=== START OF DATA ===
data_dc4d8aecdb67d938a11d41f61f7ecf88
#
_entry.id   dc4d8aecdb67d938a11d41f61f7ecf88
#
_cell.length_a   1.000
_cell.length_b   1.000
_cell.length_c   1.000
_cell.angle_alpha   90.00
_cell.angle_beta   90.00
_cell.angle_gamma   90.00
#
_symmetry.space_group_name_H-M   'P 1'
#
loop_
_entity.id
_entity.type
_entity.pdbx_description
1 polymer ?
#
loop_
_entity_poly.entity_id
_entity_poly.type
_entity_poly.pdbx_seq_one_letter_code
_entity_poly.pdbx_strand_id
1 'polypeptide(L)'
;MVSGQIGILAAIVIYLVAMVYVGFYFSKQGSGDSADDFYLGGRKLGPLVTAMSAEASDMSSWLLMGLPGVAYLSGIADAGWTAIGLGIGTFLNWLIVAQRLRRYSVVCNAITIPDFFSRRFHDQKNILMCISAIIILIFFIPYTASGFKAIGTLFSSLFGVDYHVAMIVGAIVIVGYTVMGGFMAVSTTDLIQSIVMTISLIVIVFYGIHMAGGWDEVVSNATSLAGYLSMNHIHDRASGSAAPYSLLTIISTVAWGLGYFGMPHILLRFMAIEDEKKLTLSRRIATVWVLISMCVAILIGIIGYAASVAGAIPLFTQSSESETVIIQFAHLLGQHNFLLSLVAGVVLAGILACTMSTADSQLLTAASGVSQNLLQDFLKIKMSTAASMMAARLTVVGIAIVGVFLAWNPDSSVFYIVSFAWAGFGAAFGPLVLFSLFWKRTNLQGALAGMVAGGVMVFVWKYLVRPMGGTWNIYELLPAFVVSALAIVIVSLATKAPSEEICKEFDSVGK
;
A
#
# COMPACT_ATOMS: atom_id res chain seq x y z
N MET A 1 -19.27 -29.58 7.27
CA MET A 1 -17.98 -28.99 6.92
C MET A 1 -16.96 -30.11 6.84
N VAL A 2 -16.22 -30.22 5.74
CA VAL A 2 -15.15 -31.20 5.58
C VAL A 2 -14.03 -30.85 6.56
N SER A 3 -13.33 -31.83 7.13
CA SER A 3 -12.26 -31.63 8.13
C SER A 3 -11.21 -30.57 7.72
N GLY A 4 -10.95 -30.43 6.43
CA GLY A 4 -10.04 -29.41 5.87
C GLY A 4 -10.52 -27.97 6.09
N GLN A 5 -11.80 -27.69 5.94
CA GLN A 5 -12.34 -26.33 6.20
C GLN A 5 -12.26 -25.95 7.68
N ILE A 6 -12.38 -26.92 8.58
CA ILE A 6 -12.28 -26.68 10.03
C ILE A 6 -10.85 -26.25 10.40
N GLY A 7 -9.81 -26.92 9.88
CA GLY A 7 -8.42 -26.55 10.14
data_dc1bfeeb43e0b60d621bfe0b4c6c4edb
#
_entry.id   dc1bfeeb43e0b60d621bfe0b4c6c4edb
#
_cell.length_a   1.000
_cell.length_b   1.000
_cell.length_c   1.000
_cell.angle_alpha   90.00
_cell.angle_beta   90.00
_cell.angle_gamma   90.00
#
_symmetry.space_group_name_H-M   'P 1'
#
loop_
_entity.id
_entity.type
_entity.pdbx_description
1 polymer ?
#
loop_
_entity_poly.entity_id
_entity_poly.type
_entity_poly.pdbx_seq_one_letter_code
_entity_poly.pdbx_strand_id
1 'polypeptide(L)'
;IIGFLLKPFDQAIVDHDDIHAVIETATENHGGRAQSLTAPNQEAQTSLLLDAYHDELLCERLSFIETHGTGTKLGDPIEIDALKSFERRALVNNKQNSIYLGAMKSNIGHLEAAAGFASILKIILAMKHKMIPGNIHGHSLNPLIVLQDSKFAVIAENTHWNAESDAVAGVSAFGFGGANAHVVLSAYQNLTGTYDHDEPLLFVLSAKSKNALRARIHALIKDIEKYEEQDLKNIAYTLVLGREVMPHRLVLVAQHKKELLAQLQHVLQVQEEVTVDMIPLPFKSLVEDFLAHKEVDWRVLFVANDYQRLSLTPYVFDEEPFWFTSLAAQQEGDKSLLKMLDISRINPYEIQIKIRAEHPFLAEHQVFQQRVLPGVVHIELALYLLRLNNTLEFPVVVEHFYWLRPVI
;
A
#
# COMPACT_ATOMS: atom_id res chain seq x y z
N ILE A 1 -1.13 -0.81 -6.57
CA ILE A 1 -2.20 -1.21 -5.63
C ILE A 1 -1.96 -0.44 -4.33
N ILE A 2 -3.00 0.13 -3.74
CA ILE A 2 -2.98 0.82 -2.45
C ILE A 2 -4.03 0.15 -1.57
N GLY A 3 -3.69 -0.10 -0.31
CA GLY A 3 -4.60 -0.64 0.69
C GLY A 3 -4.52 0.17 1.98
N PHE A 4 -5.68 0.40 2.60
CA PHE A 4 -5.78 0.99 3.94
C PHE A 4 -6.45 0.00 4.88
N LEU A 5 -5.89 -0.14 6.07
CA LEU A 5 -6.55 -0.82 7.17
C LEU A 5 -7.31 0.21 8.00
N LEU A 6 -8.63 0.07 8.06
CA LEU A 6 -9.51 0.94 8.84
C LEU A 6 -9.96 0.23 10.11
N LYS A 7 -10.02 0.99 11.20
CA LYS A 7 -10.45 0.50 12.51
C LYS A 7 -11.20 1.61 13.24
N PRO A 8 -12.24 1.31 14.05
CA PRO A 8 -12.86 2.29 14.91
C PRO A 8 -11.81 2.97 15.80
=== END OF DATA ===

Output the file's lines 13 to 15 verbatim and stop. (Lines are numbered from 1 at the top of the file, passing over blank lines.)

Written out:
#
loop_
_entity.id